For Ms. Opar, respite care provides not only a much needed break, but peace of mind in knowing that Nicholas is receiving 24-hour care from trained professionals.

To help St. Nicholas House expand, the Gregory School holds a comedy cabaret evening, called A Little Light Music. The event will be held Aug. 29 at the Old Firehall Arts Centre, 334 Wilson St. E.

Currently located at 91 Carrington Court, just steps away from the Ancaster Town Plaza, Ms. Sarabura envisions a pastoral setting for the future of the Gregory School. She would like to find a farm property that could include both a school and a respite home. But for now her goal is to raise the needed funds to hire more staff at St. Nicholas House. With a steady need for one-on-one interaction, the home would require three or four staff members to accommodate five students.

Today Ms. Opar is coping thanks to the help of St. Nicholas House. After searching unsuccessfully for 24-hour respite care in her community, she now commutes to Ancaster.

“It’s very hard to find a break,” said Ms. Opar. “There’s lots of families in this situation.”

Ms. Opar said fees for the respite program are about half of what she would pay for a similar program in Oakville. But 24-hour care was unavailable in her community.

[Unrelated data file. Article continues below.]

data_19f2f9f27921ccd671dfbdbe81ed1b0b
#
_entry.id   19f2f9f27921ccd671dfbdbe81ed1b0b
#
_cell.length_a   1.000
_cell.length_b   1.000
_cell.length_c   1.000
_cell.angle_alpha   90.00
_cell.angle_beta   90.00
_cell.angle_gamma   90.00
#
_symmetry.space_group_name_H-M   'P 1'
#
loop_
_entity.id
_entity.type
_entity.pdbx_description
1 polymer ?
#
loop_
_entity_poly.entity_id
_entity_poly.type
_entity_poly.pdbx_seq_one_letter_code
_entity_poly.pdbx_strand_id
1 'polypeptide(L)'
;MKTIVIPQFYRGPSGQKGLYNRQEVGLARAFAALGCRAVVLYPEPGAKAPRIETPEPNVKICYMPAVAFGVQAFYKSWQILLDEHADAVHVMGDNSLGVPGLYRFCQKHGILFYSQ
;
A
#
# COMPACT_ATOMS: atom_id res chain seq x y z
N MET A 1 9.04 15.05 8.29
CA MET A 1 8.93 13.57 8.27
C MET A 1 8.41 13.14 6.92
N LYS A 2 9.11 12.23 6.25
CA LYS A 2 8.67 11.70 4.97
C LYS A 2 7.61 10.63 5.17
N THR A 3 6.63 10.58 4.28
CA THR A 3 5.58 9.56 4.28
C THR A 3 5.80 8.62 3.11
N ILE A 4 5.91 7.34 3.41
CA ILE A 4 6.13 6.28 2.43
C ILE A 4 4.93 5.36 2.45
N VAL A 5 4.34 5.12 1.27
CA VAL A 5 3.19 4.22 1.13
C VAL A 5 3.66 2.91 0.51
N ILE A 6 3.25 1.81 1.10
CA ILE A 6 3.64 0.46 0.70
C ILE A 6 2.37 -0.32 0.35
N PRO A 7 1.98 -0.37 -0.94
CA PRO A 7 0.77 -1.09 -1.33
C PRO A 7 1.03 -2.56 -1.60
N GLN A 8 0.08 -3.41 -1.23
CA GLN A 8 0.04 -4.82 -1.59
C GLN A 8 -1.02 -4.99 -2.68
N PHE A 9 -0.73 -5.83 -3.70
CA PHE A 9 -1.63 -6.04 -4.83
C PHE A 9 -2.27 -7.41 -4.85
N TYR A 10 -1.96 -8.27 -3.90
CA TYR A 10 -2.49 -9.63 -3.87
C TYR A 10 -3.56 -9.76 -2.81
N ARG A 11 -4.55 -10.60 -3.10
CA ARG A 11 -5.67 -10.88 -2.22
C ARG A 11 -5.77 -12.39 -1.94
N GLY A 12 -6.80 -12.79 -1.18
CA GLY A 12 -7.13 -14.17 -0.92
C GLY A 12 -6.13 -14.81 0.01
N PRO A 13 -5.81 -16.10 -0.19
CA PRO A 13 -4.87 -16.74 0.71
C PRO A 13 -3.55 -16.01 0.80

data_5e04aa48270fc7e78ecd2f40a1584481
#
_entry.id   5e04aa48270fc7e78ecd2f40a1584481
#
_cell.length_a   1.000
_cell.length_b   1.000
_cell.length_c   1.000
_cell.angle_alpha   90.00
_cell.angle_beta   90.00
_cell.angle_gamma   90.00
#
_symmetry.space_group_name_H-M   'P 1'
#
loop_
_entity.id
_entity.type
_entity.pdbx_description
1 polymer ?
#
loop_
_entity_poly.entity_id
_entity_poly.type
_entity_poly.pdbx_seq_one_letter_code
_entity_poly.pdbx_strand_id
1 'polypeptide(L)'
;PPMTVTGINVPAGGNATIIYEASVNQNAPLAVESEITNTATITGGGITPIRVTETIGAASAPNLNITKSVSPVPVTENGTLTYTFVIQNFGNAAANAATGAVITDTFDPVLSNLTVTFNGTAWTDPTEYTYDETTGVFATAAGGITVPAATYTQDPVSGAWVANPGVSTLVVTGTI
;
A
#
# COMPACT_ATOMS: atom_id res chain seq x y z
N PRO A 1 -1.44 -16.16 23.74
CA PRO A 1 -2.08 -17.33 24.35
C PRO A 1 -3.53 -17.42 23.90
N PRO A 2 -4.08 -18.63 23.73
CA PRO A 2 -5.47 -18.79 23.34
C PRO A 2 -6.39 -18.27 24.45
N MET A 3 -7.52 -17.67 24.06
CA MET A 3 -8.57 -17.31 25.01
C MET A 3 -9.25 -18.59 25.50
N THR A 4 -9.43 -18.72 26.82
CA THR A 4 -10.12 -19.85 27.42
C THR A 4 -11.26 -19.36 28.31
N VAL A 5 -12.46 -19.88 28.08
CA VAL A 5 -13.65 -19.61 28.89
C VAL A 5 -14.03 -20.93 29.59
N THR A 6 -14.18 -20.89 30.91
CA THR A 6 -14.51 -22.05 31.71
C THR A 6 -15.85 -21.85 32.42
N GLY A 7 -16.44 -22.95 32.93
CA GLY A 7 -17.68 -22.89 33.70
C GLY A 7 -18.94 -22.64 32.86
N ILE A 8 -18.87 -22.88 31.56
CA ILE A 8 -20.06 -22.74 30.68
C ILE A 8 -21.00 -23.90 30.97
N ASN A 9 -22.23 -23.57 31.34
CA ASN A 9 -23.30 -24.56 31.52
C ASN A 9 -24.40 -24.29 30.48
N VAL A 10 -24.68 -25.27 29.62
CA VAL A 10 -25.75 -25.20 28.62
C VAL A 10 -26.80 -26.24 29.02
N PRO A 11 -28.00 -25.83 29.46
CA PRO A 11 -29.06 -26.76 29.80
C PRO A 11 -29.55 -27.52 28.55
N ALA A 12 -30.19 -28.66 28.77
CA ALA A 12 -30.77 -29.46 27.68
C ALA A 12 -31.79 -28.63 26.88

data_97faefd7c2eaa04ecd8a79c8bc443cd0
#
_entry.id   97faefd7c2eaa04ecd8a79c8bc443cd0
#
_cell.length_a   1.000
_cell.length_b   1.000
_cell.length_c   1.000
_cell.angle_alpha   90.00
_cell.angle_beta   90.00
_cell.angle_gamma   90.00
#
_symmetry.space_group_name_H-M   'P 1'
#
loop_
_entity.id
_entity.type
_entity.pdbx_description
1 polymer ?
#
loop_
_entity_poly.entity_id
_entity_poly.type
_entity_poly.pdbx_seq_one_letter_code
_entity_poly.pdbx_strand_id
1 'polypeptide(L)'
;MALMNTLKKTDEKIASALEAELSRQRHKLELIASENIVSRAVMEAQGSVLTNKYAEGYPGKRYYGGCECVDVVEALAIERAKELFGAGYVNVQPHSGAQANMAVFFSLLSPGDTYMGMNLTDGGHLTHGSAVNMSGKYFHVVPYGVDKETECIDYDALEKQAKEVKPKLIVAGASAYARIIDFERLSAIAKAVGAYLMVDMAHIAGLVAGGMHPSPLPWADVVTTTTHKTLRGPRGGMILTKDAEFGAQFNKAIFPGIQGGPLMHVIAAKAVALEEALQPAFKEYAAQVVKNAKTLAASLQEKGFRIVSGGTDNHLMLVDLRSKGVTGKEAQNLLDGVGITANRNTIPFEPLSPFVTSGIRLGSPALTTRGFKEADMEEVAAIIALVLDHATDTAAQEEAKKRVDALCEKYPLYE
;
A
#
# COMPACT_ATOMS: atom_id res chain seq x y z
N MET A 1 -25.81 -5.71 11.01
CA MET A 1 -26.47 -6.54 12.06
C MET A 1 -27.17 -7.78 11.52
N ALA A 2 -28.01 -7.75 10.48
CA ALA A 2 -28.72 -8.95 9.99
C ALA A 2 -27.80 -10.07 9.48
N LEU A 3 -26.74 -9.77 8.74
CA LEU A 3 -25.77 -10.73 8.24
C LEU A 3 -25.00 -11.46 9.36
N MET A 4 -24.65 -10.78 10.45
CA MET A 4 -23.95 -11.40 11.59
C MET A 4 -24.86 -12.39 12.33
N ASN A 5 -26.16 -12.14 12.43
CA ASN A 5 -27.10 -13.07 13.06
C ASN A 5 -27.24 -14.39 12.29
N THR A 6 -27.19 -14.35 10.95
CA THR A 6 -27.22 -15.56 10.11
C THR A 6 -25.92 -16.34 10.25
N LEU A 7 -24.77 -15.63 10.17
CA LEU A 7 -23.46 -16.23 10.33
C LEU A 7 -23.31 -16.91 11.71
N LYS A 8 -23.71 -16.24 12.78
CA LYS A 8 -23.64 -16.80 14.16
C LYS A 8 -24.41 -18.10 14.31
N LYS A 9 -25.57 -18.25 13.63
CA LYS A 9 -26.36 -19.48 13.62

Financial barriers are still a concern for Ms. Opar, who receives about $2,400 a year from the province’s Special Services at Home program. With increased community support for the Gregory Foundation, Ms. Opar hopes other families can overcome the financial barriers to access quality respite care in their community.

Respite home eyes expansion

News Aug 14, 2009 Ancaster News

Judy Opar was running out of options.

Her seven-year-old autistic son, Nicholas, a playful, talkative youngster, suffers from recurring seizures. He needs constant care.

And while she’s happy to provide the attention Nicholas needs, the stress of caring for him and her two other children soon became overwhelming.

When Nicholas turned four, Ms. Opar knew she needed help. She turned to a support agency. A worker said if she couldn’t care for her son, she should turn him over to the Children’s Aid Society.

“I was absolutely stunned,” said Ms. Opar, an Oakville resident.

An ongoing search for respite care led Ms. Opar to the Gregory School for Exceptional Learning in Ancaster.

In response to a growing need for respite care, the private school for special needs students launched St. Nicholas House. The home is named for the patron saint of children.